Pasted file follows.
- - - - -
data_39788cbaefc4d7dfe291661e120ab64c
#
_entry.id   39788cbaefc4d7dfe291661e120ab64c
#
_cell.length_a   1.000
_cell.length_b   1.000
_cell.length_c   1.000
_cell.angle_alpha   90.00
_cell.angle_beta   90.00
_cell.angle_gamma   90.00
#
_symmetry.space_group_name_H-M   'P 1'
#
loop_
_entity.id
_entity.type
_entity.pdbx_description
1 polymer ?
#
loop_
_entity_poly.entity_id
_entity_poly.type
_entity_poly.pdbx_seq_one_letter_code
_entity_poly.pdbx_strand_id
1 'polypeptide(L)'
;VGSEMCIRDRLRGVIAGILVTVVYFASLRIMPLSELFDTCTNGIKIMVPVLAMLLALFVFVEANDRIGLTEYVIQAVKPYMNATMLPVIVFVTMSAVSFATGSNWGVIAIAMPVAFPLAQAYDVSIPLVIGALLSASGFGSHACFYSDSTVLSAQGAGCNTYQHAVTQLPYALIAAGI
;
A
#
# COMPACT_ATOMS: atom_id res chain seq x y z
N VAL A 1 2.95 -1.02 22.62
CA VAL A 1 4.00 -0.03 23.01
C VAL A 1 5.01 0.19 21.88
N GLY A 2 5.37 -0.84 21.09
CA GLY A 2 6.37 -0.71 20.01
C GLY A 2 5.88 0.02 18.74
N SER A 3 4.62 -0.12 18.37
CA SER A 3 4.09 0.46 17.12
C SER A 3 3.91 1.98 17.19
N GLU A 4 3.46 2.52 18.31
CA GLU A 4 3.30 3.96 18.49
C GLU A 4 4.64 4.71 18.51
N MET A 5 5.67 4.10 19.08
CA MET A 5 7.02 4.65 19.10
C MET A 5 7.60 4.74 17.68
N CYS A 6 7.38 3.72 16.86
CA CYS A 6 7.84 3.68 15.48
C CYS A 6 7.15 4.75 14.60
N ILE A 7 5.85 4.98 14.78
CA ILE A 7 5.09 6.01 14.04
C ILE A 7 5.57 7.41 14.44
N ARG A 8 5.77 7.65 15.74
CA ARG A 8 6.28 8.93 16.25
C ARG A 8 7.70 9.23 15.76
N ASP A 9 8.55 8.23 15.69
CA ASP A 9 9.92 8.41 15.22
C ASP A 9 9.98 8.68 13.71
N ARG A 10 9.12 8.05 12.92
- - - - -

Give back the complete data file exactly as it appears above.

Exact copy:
data_39788cbaefc4d7dfe291661e120ab64c
#
_entry.id   39788cbaefc4d7dfe291661e120ab64c
#
_cell.length_a   1.000
_cell.length_b   1.000
_cell.length_c   1.000
_cell.angle_alpha   90.00
_cell.angle_beta   90.00
_cell.angle_gamma   90.00
#
_symmetry.space_group_name_H-M   'P 1'
#
loop_
_entity.id
_entity.type
_entity.pdbx_description
1 polymer ?
#
loop_
_entity_poly.entity_id
_entity_poly.type
_entity_poly.pdbx_seq_one_letter_code
_entity_poly.pdbx_strand_id
1 'polypeptide(L)'
;VGSEMCIRDRLRGVIAGILVTVVYFASLRIMPLSELFDTCTNGIKIMVPVLAMLLALFVFVEANDRIGLTEYVIQAVKPYMNATMLPVIVFVTMSAVSFATGSNWGVIAIAMPVAFPLAQAYDVSIPLVIGALLSASGFGSHACFYSDSTVLSAQGAGCNTYQHAVTQLPYALIAAGI
;
A
#
# COMPACT_ATOMS: atom_id res chain seq x y z
N VAL A 1 2.95 -1.02 22.62
CA VAL A 1 4.00 -0.03 23.01
C VAL A 1 5.01 0.19 21.88
N GLY A 2 5.37 -0.84 21.09
CA GLY A 2 6.37 -0.71 20.01
C GLY A 2 5.88 0.02 18.74
N SER A 3 4.62 -0.12 18.37
CA SER A 3 4.09 0.46 17.12
C SER A 3 3.91 1.98 17.19
N GLU A 4 3.46 2.52 18.31
CA GLU A 4 3.30 3.96 18.49
C GLU A 4 4.64 4.71 18.51
N MET A 5 5.67 4.10 19.08
CA MET A 5 7.02 4.65 19.10
C MET A 5 7.60 4.74 17.68
N CYS A 6 7.38 3.72 16.86
CA CYS A 6 7.84 3.68 15.48
C CYS A 6 7.15 4.75 14.60
N ILE A 7 5.85 4.98 14.78
CA ILE A 7 5.09 6.01 14.04
C ILE A 7 5.57 7.41 14.44
N ARG A 8 5.77 7.65 15.74
CA ARG A 8 6.28 8.93 16.25
C ARG A 8 7.70 9.23 15.76
N ASP A 9 8.55 8.23 15.69
CA ASP A 9 9.92 8.41 15.22
C ASP A 9 9.98 8.68 13.71
N ARG A 10 9.12 8.05 12.92